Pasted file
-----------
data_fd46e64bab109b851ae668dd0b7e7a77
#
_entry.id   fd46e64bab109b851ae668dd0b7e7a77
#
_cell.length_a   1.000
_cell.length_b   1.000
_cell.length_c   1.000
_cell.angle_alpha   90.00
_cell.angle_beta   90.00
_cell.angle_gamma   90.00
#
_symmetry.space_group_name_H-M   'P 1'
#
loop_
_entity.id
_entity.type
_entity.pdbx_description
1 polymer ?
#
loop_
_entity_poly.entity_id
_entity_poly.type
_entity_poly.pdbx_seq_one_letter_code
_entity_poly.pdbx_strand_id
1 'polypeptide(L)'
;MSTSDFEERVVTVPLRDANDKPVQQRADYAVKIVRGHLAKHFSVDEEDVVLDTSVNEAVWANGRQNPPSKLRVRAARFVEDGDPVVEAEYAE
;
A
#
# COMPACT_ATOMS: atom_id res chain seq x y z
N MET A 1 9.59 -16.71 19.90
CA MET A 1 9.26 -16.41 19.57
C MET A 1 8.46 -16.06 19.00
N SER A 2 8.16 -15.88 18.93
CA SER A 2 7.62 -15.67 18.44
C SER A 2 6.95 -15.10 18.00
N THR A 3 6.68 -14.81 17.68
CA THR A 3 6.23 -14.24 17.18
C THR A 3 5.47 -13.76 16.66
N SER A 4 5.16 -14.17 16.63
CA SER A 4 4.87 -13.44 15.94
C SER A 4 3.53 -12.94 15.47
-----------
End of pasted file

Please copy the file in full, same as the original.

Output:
data_fd46e64bab109b851ae668dd0b7e7a77
#
_entry.id   fd46e64bab109b851ae668dd0b7e7a77
#
_cell.length_a   1.000
_cell.length_b   1.000
_cell.length_c   1.000
_cell.angle_alpha   90.00
_cell.angle_beta   90.00
_cell.angle_gamma   90.00
#
_symmetry.space_group_name_H-M   'P 1'
#
loop_
_entity.id
_entity.type
_entity.pdbx_description
1 polymer ?
#
loop_
_entity_poly.entity_id
_entity_poly.type
_entity_poly.pdbx_seq_one_letter_code
_entity_poly.pdbx_strand_id
1 'polypeptide(L)'
;MSTSDFEERVVTVPLRDANDKPVQQRADYAVKIVRGHLAKHFSVDEEDVVLDTSVNEAVWANGRQNPPSKLRVRAARFVEDGDPVVEAEYAE
;
A
#
# COMPACT_ATOMS: atom_id res chain seq x y z
N MET A 1 9.59 -16.71 19.90
CA MET A 1 9.26 -16.41 19.57
C MET A 1 8.46 -16.06 19.00
N SER A 2 8.16 -15.88 18.93
CA SER A 2 7.62 -15.67 18.44
C SER A 2 6.95 -15.10 18.00
N THR A 3 6.68 -14.81 17.68
CA THR A 3 6.23 -14.24 17.18
C THR A 3 5.47 -13.76 16.66
N SER A 4 5.16 -14.17 16.63
CA SER A 4 4.87 -13.44 15.94
C SER A 4 3.53 -12.94 15.47